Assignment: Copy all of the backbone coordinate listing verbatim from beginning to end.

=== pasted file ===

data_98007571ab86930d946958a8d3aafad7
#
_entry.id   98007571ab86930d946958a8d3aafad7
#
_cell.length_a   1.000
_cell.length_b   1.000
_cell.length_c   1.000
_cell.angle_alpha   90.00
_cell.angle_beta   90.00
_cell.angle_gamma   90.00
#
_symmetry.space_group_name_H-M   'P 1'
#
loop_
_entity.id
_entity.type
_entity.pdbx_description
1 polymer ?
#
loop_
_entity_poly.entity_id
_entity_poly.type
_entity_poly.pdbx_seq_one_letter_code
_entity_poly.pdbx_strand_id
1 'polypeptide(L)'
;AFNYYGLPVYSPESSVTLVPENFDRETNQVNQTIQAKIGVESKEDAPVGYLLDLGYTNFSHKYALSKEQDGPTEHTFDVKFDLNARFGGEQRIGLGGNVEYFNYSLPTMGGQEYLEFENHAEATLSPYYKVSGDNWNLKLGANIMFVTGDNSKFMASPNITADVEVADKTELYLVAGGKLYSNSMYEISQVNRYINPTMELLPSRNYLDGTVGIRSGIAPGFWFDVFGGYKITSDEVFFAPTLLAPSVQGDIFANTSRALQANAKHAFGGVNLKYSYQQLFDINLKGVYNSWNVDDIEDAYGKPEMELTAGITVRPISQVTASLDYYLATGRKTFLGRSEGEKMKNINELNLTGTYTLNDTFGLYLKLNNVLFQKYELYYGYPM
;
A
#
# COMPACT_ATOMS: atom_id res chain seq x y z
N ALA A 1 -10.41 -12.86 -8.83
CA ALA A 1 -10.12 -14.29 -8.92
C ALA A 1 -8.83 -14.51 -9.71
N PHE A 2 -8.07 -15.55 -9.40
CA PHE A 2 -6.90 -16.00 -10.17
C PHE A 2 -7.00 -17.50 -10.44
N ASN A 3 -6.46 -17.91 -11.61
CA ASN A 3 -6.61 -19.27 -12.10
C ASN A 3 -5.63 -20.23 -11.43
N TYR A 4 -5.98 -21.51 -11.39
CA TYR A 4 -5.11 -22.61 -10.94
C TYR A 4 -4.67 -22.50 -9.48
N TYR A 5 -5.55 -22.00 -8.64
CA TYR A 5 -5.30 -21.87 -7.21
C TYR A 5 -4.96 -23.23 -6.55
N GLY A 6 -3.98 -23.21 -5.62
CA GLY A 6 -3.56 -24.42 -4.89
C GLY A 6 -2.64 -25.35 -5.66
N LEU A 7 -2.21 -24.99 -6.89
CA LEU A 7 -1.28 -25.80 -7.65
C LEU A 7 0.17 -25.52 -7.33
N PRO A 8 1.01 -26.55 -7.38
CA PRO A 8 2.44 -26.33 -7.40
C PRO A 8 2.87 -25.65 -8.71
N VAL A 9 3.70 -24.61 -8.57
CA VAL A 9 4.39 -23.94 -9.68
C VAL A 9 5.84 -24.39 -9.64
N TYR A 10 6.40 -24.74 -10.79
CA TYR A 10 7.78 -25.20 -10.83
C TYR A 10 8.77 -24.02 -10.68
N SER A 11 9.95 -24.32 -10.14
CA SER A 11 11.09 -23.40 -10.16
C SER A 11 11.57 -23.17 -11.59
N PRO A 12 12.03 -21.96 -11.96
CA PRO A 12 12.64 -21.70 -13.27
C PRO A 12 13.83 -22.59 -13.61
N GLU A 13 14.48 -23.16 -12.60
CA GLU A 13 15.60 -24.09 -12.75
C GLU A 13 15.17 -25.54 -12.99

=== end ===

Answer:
data_98007571ab86930d946958a8d3aafad7
#
_entry.id   98007571ab86930d946958a8d3aafad7
#
_cell.length_a   1.000
_cell.length_b   1.000
_cell.length_c   1.000
_cell.angle_alpha   90.00
_cell.angle_beta   90.00
_cell.angle_gamma   90.00
#
_symmetry.space_group_name_H-M   'P 1'
#
loop_
_entity.id
_entity.type
_entity.pdbx_description
1 polymer ?
#
loop_
_entity_poly.entity_id
_entity_poly.type
_entity_poly.pdbx_seq_one_letter_code
_entity_poly.pdbx_strand_id
1 'polypeptide(L)'
;AFNYYGLPVYSPESSVTLVPENFDRETNQVNQTIQAKIGVESKEDAPVGYLLDLGYTNFSHKYALSKEQDGPTEHTFDVKFDLNARFGGEQRIGLGGNVEYFNYSLPTMGGQEYLEFENHAEATLSPYYKVSGDNWNLKLGANIMFVTGDNSKFMASPNITADVEVADKTELYLVAGGKLYSNSMYEISQVNRYINPTMELLPSRNYLDGTVGIRSGIAPGFWFDVFGGYKITSDEVFFAPTLLAPSVQGDIFANTSRALQANAKHAFGGVNLKYSYQQLFDINLKGVYNSWNVDDIEDAYGKPEMELTAGITVRPISQVTASLDYYLATGRKTFLGRSEGEKMKNINELNLTGTYTLNDTFGLYLKLNNVLFQKYELYYGYPM
;
A
#
# COMPACT_ATOMS: atom_id res chain seq x y z
N ALA A 1 -10.41 -12.86 -8.83
CA ALA A 1 -10.12 -14.29 -8.92
C ALA A 1 -8.83 -14.51 -9.71
N PHE A 2 -8.07 -15.55 -9.40
CA PHE A 2 -6.90 -16.00 -10.17
C PHE A 2 -7.00 -17.50 -10.44
N ASN A 3 -6.46 -17.91 -11.61
CA ASN A 3 -6.61 -19.27 -12.10
C ASN A 3 -5.63 -20.23 -11.43
N TYR A 4 -5.98 -21.51 -11.39
CA TYR A 4 -5.11 -22.61 -10.94
C TYR A 4 -4.67 -22.50 -9.48
N TYR A 5 -5.55 -22.00 -8.64
CA TYR A 5 -5.30 -21.87 -7.21
C TYR A 5 -4.96 -23.23 -6.55
N GLY A 6 -3.98 -23.21 -5.62
CA GLY A 6 -3.56 -24.42 -4.89
C GLY A 6 -2.64 -25.35 -5.66
N LEU A 7 -2.21 -24.99 -6.89
CA LEU A 7 -1.28 -25.80 -7.65
C LEU A 7 0.17 -25.52 -7.33
N PRO A 8 1.01 -26.55 -7.38
CA PRO A 8 2.44 -26.33 -7.40
C PRO A 8 2.87 -25.65 -8.71
N VAL A 9 3.70 -24.61 -8.57
CA VAL A 9 4.39 -23.94 -9.68
C VAL A 9 5.84 -24.39 -9.64
N TYR A 10 6.40 -24.74 -10.79
CA TYR A 10 7.78 -25.20 -10.83
C TYR A 10 8.77 -24.02 -10.68
N SER A 11 9.95 -24.32 -10.14
CA SER A 11 11.09 -23.40 -10.16
C SER A 11 11.57 -23.17 -11.59
N PRO A 12 12.03 -21.96 -11.96
CA PRO A 12 12.64 -21.70 -13.27
C PRO A 12 13.83 -22.59 -13.61
N GLU A 13 14.48 -23.16 -12.60
CA GLU A 13 15.60 -24.09 -12.75
C GLU A 13 15.17 -25.54 -12.99